First week of May 5-8-20

May 08, 2020  •  Leave a Comment

 

So many birds, so little time...

 

Must focus on the highlights of the past eight days, and there are many! Here are some of the best birds seen in their beautiful breeding plumage. The Blackburnian Warbler was still here this week. We can never get enough of this species, it's a gem.

 

5-1-20 Blackburnian Warbler5-1-20 Blackburnian Warbler 5-1-20 Blackburnian Warbler5-1-20 Blackburnian Warbler

 

There was a baby opossum out on its own, on two different days!

  5-1-20 Young Opossum5-1-20 Young Opossum

 

A Palm Warbler finally made it to the bubbler area, soon followed by a Chestnut-sided Warbler.

 

5-2-20 Palm Warbler5-2-20 Palm Warbler 5-2-20 Chestnut-sided Warbler5-2-20 Chestnut-sided Warbler

 

The Golden-winged Warbler is always highly anticipated. This species is the most at-risk bird that we've seen here, with a Conservation Concern Score of 16 out of 20.

To read more about the State of North American Birds Assessment:  State of the Birds 2016

  5-2-20 Golden-winged Warbler5-2-20 Golden-winged Warbler

5-4-20 Golden-winged Warbler5-4-20 Golden-winged Warbler
 

 

Nashville Warblers are numerous, and many are shy, however this one didn't hesitate to do the 'Bubble Boogie'!

 

  5-2-20 Nashville Warbler5-2-20 Nashville Warbler 5-2-20 Nashville Warbler5-2-20 Nashville Warbler

 

The Warbling Vireo is a species more often heard than seen. They have been more numerous this past week and every time I hear one I think of my birding mentor, Vivian Liddell. She told me the mnemonics were, "If I sees ya, then I'll squeeze ya til ya SQUIRT!"

See if you agree: Warbling Vireo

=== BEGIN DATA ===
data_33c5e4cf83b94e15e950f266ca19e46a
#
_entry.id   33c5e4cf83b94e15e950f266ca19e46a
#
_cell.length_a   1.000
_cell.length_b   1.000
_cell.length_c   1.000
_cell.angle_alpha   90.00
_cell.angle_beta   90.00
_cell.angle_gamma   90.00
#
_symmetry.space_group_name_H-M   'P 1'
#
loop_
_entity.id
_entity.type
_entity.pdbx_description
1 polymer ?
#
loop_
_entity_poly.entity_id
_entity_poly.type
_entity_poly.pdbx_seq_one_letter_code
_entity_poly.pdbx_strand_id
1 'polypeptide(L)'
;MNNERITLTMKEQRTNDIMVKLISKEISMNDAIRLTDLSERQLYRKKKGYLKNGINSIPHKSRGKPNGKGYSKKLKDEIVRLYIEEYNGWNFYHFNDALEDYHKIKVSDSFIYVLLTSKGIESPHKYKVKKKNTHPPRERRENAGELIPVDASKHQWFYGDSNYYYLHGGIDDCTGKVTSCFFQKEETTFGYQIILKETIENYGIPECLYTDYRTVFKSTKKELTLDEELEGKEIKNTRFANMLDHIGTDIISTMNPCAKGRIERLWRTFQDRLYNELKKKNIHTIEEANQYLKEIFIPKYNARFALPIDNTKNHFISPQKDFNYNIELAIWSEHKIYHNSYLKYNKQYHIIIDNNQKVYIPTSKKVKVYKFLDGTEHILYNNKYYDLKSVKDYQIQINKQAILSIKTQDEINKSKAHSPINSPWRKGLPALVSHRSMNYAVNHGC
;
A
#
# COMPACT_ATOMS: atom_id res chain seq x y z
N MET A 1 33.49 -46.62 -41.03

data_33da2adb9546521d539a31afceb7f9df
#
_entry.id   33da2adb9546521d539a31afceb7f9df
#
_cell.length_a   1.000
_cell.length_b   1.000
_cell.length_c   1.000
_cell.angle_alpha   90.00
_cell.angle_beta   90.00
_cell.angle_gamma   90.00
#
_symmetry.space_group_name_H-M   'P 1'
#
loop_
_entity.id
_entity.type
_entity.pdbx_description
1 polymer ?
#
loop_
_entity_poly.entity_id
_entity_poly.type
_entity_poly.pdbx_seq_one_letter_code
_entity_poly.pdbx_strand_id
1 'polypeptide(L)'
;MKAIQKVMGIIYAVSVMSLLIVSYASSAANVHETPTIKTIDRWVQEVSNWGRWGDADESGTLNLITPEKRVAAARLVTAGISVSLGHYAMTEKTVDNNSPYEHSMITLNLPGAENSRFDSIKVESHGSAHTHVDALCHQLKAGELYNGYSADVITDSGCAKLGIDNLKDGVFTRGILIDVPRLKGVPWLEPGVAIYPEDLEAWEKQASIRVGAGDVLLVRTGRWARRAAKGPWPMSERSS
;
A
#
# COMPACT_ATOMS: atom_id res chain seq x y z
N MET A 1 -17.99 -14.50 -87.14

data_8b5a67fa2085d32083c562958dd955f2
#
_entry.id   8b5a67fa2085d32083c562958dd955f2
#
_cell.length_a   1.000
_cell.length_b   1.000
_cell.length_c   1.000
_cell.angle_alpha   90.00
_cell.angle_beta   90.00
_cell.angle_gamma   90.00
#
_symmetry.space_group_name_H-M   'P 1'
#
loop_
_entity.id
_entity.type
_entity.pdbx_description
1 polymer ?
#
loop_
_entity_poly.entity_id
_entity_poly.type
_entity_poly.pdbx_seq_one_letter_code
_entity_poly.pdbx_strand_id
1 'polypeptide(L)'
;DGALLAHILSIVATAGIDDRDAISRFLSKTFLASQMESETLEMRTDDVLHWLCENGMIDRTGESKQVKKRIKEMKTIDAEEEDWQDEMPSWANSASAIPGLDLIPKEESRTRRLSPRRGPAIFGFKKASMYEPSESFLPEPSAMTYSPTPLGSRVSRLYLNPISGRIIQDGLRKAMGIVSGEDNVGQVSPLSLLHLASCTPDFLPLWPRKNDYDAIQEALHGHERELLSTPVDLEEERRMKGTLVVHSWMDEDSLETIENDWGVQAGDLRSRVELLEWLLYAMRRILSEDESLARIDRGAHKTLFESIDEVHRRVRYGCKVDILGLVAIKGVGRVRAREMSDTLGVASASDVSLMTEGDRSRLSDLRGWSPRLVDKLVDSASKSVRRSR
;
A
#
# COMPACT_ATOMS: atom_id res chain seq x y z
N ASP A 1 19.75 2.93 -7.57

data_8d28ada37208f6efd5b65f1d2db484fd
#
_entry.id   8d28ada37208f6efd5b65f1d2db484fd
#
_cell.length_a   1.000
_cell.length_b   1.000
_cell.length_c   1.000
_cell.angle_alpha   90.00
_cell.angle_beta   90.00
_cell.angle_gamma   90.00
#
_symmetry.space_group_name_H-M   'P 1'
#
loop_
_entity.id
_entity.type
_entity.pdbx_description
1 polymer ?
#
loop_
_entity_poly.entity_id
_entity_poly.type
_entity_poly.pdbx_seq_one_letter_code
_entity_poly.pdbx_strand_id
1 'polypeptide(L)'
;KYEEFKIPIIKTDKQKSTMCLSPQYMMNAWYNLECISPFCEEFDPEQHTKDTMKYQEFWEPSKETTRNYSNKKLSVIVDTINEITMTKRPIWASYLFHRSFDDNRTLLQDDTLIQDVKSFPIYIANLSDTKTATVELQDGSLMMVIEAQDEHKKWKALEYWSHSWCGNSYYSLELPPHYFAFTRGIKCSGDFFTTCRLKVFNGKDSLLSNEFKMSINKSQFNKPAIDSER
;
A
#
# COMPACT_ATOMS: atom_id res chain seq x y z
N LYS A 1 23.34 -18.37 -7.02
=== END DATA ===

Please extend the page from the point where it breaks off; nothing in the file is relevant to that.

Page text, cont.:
5-3-20 Warbling Vireo5-3-20 Warbling Vireo

 

Northern Parula is a warbler species, and just so gorgeous despite their small size. This one found an inchworm on a silken strand for a quick meal on the go. They will sing for their supper! Listen up:  Northern Parula

 

  5-3-20 Northern Parula5-3-20 Northern Parula 5-3-20 Northern Parula with inchworm5-3-20 Northern Parula with inchworm

5-7-20 Northern Parula, singing5-7-20 Northern Parula, singing
 

 

Another Summer Tanager was here this week, investigating the water. A young Baltimore Oriole was curious, too! Love hearing their chatter.

 

  5-3-20 Summer Tanager5-3-20 Summer Tanager

5-3-20 Baltimore Oriole, first year male5-3-20 Baltimore Oriole, first year male 5-3-20 Baltimore Oriole, first year male5-3-20 Baltimore Oriole, first year male

 

Black-throated Green Warblers have been welcomed again, along with another Orange-crowned Warbler. 

 

5-4-20 Black-throated Green Warbler5-4-20 Black-throated Green Warbler

5-5-20 Orange-crowned Warbler5-5-20 Orange-crowned Warbler

 

The biggest surprise was a gorgeous Cape May Warbler on Wednesday, 5-6-20. Most years, less than 5 of these are recorded across the state! The last male we had was in 2009. Indeed, it was a rare thrill to see it.

 

5-6-20 Cape May Warbler!5-6-20 Cape May Warbler! 5-6-20 Cape May Warbler!5-6-20 Cape May Warbler!

 

We have been seeing numerous Indigo Buntings, in their deep blue feathering.

 

5-6-20 Indigo Bunting5-6-20 Indigo Bunting

 

Some warblers have been staying high in the canopy to feed, like this Blackpoll Warbler in our pondcypress (Taxodium ascendens). A near look-alike, the Black-and-white Warbler has been more willing to come to the bubbler area.

 

5-7-20 Blackpoll Warbler5-7-20 Blackpoll Warbler 5-7-20 Black-and-white Warbler5-7-20 Black-and-white Warbler

 

Today brought in our first Canada Warbler for the year. Not sure if it is the same bird, but I can almost always count on finding one in this patch of American Elms (Ulmus americana) at the end of the driveway.

 

5-8-20 FOY #101 Canada Warbler in American Elm (Ulmus americana)5-8-20 FOY #101 Canada Warbler in American Elm (Ulmus americana)

 

This morning, a Scarlet Tanager was feeding in the white oaks (Quercus alba). The sun really highlighted its color.

 

5-8-20 Scarlet Tanager5-8-20 Scarlet Tanager

 

A Bay-breasted Warbler is another striking beauty. First seen yesterday, it stayed somewhat high again today, feeding in various oak trees like this shingle oak (Quercus imbricaria).

 

5-8-20 Bay-breasted Warbler5-8-20 Bay-breasted Warbler

 

Last but not least, this Common Yellowthroat found a green tidbit in the smooth hydrangeas (Hydrangea arborescens).

 

5-8-20 Common Yellowthroat with insect5-8-20 Common Yellowthroat with insect

 

To view all 150+ photos from this week, begin here: First week of May

Enjoy!

 

 

 


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